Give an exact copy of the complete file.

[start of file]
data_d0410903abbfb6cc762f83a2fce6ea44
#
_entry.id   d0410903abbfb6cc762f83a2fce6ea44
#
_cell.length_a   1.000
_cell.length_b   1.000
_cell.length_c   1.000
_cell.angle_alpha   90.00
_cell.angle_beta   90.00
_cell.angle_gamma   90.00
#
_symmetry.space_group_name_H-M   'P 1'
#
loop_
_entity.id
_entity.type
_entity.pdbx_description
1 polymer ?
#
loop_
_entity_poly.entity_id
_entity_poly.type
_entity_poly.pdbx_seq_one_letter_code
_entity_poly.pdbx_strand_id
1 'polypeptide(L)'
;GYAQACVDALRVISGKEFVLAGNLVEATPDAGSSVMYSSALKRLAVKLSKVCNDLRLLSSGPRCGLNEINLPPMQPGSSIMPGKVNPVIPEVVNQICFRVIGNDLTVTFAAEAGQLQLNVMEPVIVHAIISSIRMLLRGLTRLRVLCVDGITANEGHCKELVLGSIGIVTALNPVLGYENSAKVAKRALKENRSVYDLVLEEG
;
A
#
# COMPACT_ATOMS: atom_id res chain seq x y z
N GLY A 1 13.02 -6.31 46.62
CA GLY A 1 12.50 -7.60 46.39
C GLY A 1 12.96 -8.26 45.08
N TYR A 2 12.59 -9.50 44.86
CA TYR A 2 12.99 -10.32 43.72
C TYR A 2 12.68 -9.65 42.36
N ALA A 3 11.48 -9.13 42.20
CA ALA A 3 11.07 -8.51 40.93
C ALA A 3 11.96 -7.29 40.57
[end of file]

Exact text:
data_d0410903abbfb6cc762f83a2fce6ea44
#
_entry.id   d0410903abbfb6cc762f83a2fce6ea44
#
_cell.length_a   1.000
_cell.length_b   1.000
_cell.length_c   1.000
_cell.angle_alpha   90.00
_cell.angle_beta   90.00
_cell.angle_gamma   90.00
#
_symmetry.space_group_name_H-M   'P 1'
#
loop_
_entity.id
_entity.type
_entity.pdbx_description
1 polymer ?
#
loop_
_entity_poly.entity_id
_entity_poly.type
_entity_poly.pdbx_seq_one_letter_code
_entity_poly.pdbx_strand_id
1 'polypeptide(L)'
;GYAQACVDALRVISGKEFVLAGNLVEATPDAGSSVMYSSALKRLAVKLSKVCNDLRLLSSGPRCGLNEINLPPMQPGSSIMPGKVNPVIPEVVNQICFRVIGNDLTVTFAAEAGQLQLNVMEPVIVHAIISSIRMLLRGLTRLRVLCVDGITANEGHCKELVLGSIGIVTALNPVLGYENSAKVAKRALKENRSVYDLVLEEG
;
A
#
# COMPACT_ATOMS: atom_id res chain seq x y z
N GLY A 1 13.02 -6.31 46.62
CA GLY A 1 12.50 -7.60 46.39
C GLY A 1 12.96 -8.26 45.08
N TYR A 2 12.59 -9.50 44.86
CA TYR A 2 12.99 -10.32 43.72
C TYR A 2 12.68 -9.65 42.36
N ALA A 3 11.48 -9.13 42.20
CA ALA A 3 11.07 -8.51 40.93
C ALA A 3 11.96 -7.29 40.57